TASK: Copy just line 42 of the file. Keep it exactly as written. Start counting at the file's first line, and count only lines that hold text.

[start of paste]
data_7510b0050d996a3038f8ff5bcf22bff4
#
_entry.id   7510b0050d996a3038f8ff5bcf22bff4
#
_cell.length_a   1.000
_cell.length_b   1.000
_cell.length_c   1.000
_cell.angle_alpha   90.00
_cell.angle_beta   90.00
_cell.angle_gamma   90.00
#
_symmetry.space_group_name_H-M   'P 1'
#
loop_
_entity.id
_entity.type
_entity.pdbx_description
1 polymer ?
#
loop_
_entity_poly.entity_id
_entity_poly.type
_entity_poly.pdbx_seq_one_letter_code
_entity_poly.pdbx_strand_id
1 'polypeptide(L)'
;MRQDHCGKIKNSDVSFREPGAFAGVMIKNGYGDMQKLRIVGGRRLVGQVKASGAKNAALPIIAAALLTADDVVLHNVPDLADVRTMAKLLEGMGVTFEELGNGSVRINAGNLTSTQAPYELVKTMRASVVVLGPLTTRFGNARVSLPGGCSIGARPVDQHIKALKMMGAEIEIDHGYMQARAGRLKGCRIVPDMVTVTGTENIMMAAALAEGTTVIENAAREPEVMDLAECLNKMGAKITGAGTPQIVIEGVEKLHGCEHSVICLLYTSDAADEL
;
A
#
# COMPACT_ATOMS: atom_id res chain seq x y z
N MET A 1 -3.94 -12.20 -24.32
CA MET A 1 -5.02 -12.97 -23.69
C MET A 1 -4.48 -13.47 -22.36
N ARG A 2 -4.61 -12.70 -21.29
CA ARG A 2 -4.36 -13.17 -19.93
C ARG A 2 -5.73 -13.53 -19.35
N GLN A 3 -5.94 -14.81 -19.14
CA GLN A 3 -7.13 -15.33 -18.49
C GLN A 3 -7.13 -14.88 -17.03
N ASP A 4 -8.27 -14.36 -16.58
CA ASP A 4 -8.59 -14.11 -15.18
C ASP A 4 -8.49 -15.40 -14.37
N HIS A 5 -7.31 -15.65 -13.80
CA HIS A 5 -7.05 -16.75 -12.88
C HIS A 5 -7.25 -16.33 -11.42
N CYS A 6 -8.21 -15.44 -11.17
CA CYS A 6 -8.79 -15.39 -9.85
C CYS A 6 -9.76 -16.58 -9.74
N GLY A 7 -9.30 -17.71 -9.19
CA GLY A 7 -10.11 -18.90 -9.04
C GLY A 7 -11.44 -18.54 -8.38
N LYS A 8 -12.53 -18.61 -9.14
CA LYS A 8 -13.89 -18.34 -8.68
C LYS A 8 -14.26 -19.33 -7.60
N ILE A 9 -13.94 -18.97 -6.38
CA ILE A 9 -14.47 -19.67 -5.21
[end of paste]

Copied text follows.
C ASP A 4 -8.49 -15.40 -14.37